# Cantor's intersection theorem

In real analysis, a branch of mathematics, Cantor's intersection theorem, named after Georg Cantor, is a theorem related to compact sets of a compact space $S$. It states that a decreasing nested sequence of non-empty compact subsets of $S$ has nonempty intersection. In other words, supposing {Ck} is a sequence of non-empty, closed and bounded sets satisfying

$C_0 \supseteq C_1 \supseteq \cdots C_k \supseteq C_{k+1} \cdots, \,$

it follows that

$\left(\bigcap_{k} C_k\right) \neq \emptyset. \,$

The result is typically used as a lemma in proving the Heine–Borel theorem, which states that sets of real numbers are compact if and only if they are closed and bounded. Conversely, if the Heine–Borel theorem is known, then it can be restated as: a decreasing nested sequence of non-empty, compact subsets of a compact space has nonempty intersection.

As an example, if Ck = [0, 1/k], the intersection over {Ck} is {0}. On the other hand, both the sequence of open bounded sets Ck = (0, 1/k) and the sequence of unbounded closed sets Ck = [k, ∞) have empty intersection. All these sequences are properly nested.

The theorem generalizes to Rn, the set of n-element vectors of real numbers, but does not generalize to arbitrary metric spaces. For example, in the space of rational numbers, the sets

$C_k = [\sqrt{2}, \sqrt{2}+1/k] = (\sqrt{2}, \sqrt{2}+1/k)$

are closed and bounded, but their intersection is empty.

A simple corollary of the theorem is that the Cantor set is nonempty, since it is defined as the intersection of a decreasing nested sequence of sets, each of which is defined as the union of a finite number of closed intervals; hence each of these sets is non-empty, closed, and bounded. In fact, the Cantor set contains uncountably many points.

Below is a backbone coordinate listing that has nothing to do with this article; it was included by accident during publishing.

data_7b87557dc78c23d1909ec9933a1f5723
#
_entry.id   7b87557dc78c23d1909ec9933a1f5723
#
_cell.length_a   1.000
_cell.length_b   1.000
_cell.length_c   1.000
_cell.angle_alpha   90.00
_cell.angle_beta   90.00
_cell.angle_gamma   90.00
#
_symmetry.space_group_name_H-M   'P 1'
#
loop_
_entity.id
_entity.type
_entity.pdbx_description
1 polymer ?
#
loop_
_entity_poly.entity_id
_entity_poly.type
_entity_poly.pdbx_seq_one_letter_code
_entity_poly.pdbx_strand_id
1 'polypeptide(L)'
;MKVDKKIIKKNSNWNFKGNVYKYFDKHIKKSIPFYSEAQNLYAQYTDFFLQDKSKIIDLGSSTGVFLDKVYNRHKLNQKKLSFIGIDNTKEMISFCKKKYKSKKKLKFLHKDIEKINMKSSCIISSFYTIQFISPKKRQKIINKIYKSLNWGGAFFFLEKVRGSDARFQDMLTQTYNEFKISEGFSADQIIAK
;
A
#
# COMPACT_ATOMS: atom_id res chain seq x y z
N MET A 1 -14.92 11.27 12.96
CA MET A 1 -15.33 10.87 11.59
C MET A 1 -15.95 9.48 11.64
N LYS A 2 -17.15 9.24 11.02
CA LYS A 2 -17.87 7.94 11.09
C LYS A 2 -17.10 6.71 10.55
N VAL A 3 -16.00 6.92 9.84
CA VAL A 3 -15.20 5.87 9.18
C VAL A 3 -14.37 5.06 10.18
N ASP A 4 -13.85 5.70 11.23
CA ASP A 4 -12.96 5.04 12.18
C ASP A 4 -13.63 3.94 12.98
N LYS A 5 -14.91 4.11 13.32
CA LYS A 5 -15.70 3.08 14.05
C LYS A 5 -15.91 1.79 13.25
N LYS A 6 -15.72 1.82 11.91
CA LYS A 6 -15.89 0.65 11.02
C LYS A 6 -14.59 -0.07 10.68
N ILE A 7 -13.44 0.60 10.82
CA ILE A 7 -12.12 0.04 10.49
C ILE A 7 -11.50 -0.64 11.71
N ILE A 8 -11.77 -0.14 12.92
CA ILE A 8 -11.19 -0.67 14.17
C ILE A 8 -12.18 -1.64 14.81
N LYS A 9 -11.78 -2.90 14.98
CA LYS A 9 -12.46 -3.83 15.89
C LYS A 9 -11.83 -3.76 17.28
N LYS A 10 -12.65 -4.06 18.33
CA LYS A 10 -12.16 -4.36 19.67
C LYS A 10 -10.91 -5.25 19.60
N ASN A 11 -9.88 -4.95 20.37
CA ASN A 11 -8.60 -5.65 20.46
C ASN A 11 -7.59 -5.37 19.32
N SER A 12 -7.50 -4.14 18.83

## Proof

Assume, by way of contradiction, that $\bigcap C_n=\emptyset$. For each n, let $U_n=X\setminus C_n$. Since $\bigcup U_n=X\setminus\bigcap C_n$ and $\bigcap C_n=\emptyset$, thus $\bigcup U_n=X$.

Since $X$ is compact and $(U_n)$ is an open cover of it, we can extract a finite cover. Let $U_k$ be the largest set of this cover; then $X=U_k$. But then $C_k=X\setminus U_k=\emptyset$, a contradiction.

## Variant in complete metric spaces

In a complete metric space, the following variant of Cantor's intersection theorem holds. Suppose that X is a non-empty complete metric space, and Cn is a sequence of closed nested subsets of X whose diameters tend to zero:

$\lim_{n\to\infty} \operatorname{diam}(C_n) = 0$

where diam(Cn) is defined by

$\operatorname{diam}(C_n) = \sup\{d(x,y) | x,y\in C_n\}.$

Then the intersection of the Cn contains exactly one point:

$\cap_{n=1}^\infty C_n = \{x\}$

for some x in X.

A proof goes as follows. Since the diameters tend to zero, the diameter of the intersection of the Cn is zero, so it is either empty or consists of a single point. So it is sufficient to show that it is not empty. Pick an element xn of Cn for each n. Since the diameter of Cn tends to zero and the Cn are nested, the xn form a Cauchy sequence. Since the metric space is complete this Cauchy sequence converges to some point x. Since each Cn is closed, and x is a limit of a sequence in Cn, x must lie in Cn. This is true for every n, and therefore the intersection of the Cn must contain x.

A converse to this theorem is also true: if X is a metric space with the property that the intersection of any nested family of closed subsets whose diameters tend to zero is non-empty, then X is a complete metric space. (To prove this, let xn be a Cauchy sequence in X, and let Cn be the closure of the tail of this sequence.)

## References

• Jonathan Lewin. An interactive introduction to mathematical analysis. Cambridge University Press. ISBN 0-521-01718-1. Section 7.8.